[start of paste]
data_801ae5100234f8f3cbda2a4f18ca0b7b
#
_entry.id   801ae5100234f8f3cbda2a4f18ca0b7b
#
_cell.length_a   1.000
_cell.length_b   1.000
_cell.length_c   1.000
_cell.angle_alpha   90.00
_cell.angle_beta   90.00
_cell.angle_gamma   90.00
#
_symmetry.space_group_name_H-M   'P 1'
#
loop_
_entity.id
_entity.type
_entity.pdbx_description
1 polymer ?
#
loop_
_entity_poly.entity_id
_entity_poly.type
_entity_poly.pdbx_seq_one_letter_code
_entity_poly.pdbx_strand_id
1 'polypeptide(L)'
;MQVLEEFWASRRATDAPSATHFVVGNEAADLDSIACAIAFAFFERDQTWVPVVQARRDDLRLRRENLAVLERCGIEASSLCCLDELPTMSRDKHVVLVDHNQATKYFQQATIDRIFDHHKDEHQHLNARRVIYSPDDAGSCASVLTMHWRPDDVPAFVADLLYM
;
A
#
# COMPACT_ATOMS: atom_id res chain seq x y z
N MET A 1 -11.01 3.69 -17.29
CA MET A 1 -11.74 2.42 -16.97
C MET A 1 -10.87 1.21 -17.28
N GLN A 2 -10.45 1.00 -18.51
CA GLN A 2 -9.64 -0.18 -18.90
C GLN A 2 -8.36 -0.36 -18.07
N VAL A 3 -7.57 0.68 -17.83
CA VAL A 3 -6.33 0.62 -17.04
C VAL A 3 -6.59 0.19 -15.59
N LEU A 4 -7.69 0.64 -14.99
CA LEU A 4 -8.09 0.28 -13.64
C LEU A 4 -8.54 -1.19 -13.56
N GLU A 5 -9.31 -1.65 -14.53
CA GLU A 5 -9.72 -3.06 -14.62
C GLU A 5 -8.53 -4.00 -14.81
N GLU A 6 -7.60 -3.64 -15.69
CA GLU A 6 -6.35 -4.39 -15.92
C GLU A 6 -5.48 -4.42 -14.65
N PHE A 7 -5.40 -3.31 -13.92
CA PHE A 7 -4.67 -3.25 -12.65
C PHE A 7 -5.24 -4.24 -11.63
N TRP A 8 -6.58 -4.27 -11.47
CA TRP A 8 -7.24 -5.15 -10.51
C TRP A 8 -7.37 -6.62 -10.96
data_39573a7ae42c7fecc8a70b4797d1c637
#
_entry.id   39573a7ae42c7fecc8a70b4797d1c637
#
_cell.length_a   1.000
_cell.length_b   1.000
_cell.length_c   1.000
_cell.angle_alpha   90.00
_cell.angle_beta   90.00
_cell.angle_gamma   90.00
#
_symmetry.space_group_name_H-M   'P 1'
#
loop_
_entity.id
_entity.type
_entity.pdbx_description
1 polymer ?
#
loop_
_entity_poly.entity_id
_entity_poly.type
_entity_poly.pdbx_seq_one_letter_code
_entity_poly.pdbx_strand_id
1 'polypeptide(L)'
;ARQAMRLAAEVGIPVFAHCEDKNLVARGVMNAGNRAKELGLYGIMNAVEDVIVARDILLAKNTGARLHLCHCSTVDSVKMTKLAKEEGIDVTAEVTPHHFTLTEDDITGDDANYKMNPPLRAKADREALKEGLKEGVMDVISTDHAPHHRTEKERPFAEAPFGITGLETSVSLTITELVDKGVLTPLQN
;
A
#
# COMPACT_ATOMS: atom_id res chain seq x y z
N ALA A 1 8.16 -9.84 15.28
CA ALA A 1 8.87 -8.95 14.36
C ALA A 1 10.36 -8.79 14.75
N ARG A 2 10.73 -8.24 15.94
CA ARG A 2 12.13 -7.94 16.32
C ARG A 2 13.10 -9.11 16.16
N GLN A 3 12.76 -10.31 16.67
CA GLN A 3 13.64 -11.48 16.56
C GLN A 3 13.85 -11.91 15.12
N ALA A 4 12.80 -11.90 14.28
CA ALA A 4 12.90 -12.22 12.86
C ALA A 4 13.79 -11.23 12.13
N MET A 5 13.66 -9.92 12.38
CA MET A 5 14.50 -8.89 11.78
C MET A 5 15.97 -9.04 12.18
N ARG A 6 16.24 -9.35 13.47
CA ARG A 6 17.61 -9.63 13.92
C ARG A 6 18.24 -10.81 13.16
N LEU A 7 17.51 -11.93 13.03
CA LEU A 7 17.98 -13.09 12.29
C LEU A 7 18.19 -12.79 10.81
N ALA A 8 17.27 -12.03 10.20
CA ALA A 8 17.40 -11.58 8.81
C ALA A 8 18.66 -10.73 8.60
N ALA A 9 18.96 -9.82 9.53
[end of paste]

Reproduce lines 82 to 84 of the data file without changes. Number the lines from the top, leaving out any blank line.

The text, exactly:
A
#
# COMPACT_ATOMS: atom_id res chain seq x y z